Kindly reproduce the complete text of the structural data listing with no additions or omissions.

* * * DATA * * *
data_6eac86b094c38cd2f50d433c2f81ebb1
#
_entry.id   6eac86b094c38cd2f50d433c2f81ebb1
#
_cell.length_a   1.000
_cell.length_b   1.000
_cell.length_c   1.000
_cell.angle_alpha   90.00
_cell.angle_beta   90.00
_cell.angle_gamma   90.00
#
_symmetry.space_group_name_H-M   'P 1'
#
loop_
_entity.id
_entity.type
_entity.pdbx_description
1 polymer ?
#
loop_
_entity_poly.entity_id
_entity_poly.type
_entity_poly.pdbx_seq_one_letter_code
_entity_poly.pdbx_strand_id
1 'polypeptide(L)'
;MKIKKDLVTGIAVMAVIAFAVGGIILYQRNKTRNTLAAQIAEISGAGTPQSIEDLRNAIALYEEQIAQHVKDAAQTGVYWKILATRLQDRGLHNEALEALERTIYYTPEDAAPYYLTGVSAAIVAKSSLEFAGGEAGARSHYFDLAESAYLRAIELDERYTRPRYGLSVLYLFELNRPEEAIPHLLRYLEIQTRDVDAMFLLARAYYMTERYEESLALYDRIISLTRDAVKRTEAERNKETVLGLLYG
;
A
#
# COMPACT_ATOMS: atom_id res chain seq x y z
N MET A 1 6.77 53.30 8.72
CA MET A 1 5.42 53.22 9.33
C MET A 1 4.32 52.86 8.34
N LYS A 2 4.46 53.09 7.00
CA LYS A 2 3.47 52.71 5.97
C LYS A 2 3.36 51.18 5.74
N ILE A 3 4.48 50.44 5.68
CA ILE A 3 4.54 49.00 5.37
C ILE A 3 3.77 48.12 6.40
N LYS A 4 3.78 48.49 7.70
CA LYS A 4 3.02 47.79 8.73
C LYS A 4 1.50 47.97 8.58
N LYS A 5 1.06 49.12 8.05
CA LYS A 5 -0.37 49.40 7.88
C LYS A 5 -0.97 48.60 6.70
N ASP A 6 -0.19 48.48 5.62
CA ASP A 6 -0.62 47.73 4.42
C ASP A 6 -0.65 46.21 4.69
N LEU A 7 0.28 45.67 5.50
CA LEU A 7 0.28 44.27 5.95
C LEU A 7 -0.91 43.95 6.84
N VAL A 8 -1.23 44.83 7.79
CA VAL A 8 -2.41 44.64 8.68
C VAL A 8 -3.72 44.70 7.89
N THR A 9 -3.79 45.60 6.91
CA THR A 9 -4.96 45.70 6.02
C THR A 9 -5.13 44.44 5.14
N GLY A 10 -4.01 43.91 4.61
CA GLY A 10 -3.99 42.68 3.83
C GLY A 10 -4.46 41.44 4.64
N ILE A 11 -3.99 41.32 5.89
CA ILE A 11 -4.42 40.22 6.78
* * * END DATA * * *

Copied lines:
data_6eac86b094c38cd2f50d433c2f81ebb1
#
_entry.id   6eac86b094c38cd2f50d433c2f81ebb1
#
_cell.length_a   1.000
_cell.length_b   1.000
_cell.length_c   1.000
_cell.angle_alpha   90.00
_cell.angle_beta   90.00
_cell.angle_gamma   90.00
#
_symmetry.space_group_name_H-M   'P 1'
#
loop_
_entity.id
_entity.type
_entity.pdbx_description
1 polymer ?
#
loop_
_entity_poly.entity_id
_entity_poly.type
_entity_poly.pdbx_seq_one_letter_code
_entity_poly.pdbx_strand_id
1 'polypeptide(L)'
;MKIKKDLVTGIAVMAVIAFAVGGIILYQRNKTRNTLAAQIAEISGAGTPQSIEDLRNAIALYEEQIAQHVKDAAQTGVYWKILATRLQDRGLHNEALEALERTIYYTPEDAAPYYLTGVSAAIVAKSSLEFAGGEAGARSHYFDLAESAYLRAIELDERYTRPRYGLSVLYLFELNRPEEAIPHLLRYLEIQTRDVDAMFLLARAYYMTERYEESLALYDRIISLTRDAVKRTEAERNKETVLGLLYG
;
A
#
# COMPACT_ATOMS: atom_id res chain seq x y z
N MET A 1 6.77 53.30 8.72
CA MET A 1 5.42 53.22 9.33
C MET A 1 4.32 52.86 8.34
N LYS A 2 4.46 53.09 7.00
CA LYS A 2 3.47 52.71 5.97
C LYS A 2 3.36 51.18 5.74
N ILE A 3 4.48 50.44 5.68
CA ILE A 3 4.54 49.00 5.37
C ILE A 3 3.77 48.12 6.40
N LYS A 4 3.78 48.49 7.70
CA LYS A 4 3.02 47.79 8.73
C LYS A 4 1.50 47.97 8.58
N LYS A 5 1.06 49.12 8.05
CA LYS A 5 -0.37 49.40 7.88
C LYS A 5 -0.97 48.60 6.70
N ASP A 6 -0.19 48.48 5.62
CA ASP A 6 -0.62 47.73 4.42
C ASP A 6 -0.65 46.21 4.69
N LEU A 7 0.28 45.67 5.50
CA LEU A 7 0.28 44.27 5.95
C LEU A 7 -0.91 43.95 6.84
N VAL A 8 -1.23 44.83 7.79
CA VAL A 8 -2.41 44.64 8.68
C VAL A 8 -3.72 44.70 7.89
N THR A 9 -3.79 45.60 6.91
CA THR A 9 -4.96 45.70 6.02
C THR A 9 -5.13 44.44 5.14
N GLY A 10 -4.01 43.91 4.61
CA GLY A 10 -3.99 42.68 3.83
C GLY A 10 -4.46 41.44 4.64
N ILE A 11 -3.99 41.32 5.89
CA ILE A 11 -4.42 40.22 6.78